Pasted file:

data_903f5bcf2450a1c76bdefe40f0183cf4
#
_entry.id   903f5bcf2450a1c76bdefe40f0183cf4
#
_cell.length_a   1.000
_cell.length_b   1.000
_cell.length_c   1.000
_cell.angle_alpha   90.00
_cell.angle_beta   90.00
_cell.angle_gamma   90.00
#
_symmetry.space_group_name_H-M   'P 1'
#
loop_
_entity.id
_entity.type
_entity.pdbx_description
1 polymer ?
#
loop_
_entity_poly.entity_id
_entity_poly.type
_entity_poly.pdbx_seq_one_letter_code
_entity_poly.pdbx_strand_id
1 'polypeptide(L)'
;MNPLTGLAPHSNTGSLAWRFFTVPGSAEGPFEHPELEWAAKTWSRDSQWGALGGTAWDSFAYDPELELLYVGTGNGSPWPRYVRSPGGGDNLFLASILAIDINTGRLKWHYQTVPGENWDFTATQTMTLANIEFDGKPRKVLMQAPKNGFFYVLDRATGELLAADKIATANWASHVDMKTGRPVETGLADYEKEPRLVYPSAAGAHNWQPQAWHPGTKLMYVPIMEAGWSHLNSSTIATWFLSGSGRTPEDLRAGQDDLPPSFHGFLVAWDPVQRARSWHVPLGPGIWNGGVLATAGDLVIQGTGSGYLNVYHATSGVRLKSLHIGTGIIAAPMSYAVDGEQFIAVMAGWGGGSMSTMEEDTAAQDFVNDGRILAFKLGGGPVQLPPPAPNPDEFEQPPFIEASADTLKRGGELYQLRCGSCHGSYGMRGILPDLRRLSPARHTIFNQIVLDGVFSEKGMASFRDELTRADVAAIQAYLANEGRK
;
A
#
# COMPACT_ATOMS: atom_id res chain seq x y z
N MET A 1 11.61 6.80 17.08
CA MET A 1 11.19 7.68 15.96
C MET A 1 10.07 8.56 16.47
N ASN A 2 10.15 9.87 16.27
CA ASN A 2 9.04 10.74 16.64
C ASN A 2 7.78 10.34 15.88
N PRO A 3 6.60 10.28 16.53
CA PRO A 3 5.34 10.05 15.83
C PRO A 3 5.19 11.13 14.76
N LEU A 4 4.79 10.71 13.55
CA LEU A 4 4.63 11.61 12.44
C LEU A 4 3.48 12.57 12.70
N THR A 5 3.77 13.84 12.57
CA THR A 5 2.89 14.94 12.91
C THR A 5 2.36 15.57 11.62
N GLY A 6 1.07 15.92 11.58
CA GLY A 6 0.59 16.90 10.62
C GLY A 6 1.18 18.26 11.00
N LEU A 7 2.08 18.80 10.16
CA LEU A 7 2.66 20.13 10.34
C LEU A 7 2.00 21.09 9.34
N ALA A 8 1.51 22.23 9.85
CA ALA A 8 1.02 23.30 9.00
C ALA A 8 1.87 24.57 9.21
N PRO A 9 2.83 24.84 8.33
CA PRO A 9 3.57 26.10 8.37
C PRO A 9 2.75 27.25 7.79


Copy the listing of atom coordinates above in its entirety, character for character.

data_903f5bcf2450a1c76bdefe40f0183cf4
#
_entry.id   903f5bcf2450a1c76bdefe40f0183cf4
#
_cell.length_a   1.000
_cell.length_b   1.000
_cell.length_c   1.000
_cell.angle_alpha   90.00
_cell.angle_beta   90.00
_cell.angle_gamma   90.00
#
_symmetry.space_group_name_H-M   'P 1'
#
loop_
_entity.id
_entity.type
_entity.pdbx_description
1 polymer ?
#
loop_
_entity_poly.entity_id
_entity_poly.type
_entity_poly.pdbx_seq_one_letter_code
_entity_poly.pdbx_strand_id
1 'polypeptide(L)'
;MNPLTGLAPHSNTGSLAWRFFTVPGSAEGPFEHPELEWAAKTWSRDSQWGALGGTAWDSFAYDPELELLYVGTGNGSPWPRYVRSPGGGDNLFLASILAIDINTGRLKWHYQTVPGENWDFTATQTMTLANIEFDGKPRKVLMQAPKNGFFYVLDRATGELLAADKIATANWASHVDMKTGRPVETGLADYEKEPRLVYPSAAGAHNWQPQAWHPGTKLMYVPIMEAGWSHLNSSTIATWFLSGSGRTPEDLRAGQDDLPPSFHGFLVAWDPVQRARSWHVPLGPGIWNGGVLATAGDLVIQGTGSGYLNVYHATSGVRLKSLHIGTGIIAAPMSYAVDGEQFIAVMAGWGGGSMSTMEEDTAAQDFVNDGRILAFKLGGGPVQLPPPAPNPDEFEQPPFIEASADTLKRGGELYQLRCGSCHGSYGMRGILPDLRRLSPARHTIFNQIVLDGVFSEKGMASFRDELTRADVAAIQAYLANEGRK
;
A
#
# COMPACT_ATOMS: atom_id res chain seq x y z
N MET A 1 11.61 6.80 17.08
CA MET A 1 11.19 7.68 15.96
C MET A 1 10.07 8.56 16.47
N ASN A 2 10.15 9.87 16.27
CA ASN A 2 9.04 10.74 16.64
C ASN A 2 7.78 10.34 15.88
N PRO A 3 6.60 10.28 16.53
CA PRO A 3 5.34 10.05 15.83
C PRO A 3 5.19 11.13 14.76
N LEU A 4 4.79 10.71 13.55
CA LEU A 4 4.63 11.61 12.44
C LEU A 4 3.48 12.57 12.70
N THR A 5 3.77 13.84 12.57
CA THR A 5 2.89 14.94 12.91
C THR A 5 2.36 15.57 11.62
N GLY A 6 1.07 15.92 11.58
CA GLY A 6 0.59 16.90 10.62
C GLY A 6 1.18 18.26 11.00
N LEU A 7 2.08 18.80 10.16
CA LEU A 7 2.66 20.13 10.34
C LEU A 7 2.00 21.09 9.34
N ALA A 8 1.51 22.23 9.85
CA ALA A 8 1.02 23.30 9.00
C ALA A 8 1.87 24.57 9.21
N PRO A 9 2.83 24.84 8.33
CA PRO A 9 3.57 26.10 8.37
C PRO A 9 2.75 27.25 7.79